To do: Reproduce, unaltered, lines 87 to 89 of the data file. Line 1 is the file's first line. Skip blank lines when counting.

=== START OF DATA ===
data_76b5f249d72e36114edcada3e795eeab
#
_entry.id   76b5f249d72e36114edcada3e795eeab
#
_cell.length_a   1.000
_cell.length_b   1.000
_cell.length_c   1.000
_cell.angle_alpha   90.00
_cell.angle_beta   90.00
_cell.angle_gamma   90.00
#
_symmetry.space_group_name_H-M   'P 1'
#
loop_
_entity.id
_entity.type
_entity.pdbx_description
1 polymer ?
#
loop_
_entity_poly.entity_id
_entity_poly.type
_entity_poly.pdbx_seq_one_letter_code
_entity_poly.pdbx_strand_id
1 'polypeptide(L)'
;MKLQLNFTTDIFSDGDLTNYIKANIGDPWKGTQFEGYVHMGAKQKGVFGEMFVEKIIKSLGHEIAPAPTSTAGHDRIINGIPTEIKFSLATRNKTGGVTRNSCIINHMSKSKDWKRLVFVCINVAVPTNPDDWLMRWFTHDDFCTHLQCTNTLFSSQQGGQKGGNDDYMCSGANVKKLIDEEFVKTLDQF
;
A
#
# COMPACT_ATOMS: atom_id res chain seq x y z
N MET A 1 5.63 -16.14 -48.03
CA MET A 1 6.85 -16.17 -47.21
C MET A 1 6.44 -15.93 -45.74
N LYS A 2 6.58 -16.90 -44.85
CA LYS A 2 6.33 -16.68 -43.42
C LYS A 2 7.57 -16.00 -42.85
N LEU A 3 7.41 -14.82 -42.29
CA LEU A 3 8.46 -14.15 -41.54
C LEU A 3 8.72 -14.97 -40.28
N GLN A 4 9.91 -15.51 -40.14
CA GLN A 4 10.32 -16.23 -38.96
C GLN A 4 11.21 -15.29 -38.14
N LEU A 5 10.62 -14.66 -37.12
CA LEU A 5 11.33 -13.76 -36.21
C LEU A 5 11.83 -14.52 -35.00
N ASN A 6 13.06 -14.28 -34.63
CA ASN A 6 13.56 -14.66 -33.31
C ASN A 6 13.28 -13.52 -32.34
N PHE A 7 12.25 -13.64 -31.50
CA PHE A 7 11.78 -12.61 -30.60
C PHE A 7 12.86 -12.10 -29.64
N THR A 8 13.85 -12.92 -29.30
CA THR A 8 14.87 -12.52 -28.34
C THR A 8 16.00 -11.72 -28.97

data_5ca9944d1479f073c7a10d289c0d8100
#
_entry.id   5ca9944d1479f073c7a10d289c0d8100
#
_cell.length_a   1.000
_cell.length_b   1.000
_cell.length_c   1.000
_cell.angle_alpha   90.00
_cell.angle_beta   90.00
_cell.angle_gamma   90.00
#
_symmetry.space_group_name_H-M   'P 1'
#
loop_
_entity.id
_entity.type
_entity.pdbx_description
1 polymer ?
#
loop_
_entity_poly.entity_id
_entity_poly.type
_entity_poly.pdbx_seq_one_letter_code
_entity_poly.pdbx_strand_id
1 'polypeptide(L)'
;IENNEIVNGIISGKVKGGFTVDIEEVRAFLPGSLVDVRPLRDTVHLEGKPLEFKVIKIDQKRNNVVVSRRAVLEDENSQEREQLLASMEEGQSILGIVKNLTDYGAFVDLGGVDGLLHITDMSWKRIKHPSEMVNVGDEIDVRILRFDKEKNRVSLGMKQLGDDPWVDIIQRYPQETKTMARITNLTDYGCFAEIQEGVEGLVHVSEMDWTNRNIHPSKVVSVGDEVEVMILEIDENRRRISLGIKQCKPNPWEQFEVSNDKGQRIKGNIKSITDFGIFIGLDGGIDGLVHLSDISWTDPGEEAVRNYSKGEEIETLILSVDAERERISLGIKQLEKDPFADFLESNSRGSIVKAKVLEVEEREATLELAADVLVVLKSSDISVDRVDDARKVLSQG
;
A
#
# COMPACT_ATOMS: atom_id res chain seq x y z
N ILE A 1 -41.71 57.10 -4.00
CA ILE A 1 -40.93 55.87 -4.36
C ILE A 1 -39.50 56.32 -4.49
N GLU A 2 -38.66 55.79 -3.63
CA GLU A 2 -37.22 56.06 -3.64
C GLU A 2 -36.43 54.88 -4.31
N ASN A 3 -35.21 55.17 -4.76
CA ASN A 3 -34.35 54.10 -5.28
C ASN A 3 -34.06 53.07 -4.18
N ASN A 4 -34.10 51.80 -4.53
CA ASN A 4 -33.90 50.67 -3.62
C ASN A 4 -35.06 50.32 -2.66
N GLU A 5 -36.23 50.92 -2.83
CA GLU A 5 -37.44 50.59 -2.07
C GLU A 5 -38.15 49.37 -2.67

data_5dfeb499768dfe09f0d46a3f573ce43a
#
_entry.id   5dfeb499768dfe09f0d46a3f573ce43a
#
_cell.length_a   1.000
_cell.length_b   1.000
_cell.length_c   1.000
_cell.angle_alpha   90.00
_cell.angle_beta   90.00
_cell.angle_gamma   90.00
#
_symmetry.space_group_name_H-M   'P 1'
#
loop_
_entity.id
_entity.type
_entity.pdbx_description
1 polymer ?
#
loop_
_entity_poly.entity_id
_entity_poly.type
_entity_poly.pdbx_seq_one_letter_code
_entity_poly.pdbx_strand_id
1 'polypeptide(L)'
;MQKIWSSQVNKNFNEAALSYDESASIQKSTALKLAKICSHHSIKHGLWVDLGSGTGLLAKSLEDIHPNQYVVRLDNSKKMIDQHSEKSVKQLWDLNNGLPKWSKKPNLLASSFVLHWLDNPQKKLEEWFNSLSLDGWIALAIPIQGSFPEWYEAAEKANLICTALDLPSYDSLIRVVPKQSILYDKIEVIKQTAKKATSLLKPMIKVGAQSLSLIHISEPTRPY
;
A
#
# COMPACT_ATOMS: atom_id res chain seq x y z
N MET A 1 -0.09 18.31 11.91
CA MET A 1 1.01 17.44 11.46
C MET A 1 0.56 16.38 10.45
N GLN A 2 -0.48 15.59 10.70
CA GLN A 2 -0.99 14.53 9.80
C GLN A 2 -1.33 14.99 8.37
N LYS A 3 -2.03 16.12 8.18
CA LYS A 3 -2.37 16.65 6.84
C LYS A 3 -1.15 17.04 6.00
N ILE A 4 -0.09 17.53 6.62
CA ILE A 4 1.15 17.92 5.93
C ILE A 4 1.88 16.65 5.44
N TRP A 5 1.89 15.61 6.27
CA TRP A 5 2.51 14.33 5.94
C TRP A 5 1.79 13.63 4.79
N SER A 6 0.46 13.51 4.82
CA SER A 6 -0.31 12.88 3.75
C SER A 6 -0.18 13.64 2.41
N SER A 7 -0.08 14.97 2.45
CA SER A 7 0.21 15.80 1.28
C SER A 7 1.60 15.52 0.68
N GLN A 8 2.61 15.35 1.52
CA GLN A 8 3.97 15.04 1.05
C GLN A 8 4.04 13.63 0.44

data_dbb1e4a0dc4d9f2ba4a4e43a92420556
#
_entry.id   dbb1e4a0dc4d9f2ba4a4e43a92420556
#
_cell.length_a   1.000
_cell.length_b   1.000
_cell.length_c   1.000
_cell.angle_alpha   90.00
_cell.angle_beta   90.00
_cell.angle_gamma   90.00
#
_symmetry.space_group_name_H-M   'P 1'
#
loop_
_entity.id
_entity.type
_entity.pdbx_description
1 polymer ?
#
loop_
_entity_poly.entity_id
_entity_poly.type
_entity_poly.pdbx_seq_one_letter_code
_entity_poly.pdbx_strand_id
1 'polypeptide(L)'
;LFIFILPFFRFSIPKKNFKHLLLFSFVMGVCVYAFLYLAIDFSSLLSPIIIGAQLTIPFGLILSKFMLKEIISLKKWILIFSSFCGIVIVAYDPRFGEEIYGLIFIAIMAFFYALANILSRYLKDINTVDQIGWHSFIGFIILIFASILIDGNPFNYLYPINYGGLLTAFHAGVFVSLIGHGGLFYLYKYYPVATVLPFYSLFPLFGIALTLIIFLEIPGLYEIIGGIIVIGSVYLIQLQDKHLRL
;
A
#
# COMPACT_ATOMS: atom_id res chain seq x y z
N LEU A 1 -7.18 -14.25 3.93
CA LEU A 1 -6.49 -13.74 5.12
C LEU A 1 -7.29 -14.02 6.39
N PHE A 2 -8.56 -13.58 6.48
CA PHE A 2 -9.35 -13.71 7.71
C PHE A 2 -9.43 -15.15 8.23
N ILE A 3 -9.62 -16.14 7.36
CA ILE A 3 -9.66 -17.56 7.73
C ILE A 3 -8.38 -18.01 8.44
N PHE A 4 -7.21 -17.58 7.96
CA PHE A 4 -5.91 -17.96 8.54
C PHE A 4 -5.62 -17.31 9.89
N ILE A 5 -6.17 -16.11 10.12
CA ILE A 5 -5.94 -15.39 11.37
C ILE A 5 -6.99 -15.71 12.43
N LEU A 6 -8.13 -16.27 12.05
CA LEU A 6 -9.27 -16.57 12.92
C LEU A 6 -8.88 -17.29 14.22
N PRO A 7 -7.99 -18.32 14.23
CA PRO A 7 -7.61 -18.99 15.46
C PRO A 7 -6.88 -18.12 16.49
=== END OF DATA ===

C ILE A 1 -39.50 56.32 -4.49
N GLU A 2 -38.66 55.79 -3.63
CA GLU A 2 -37.22 56.06 -3.64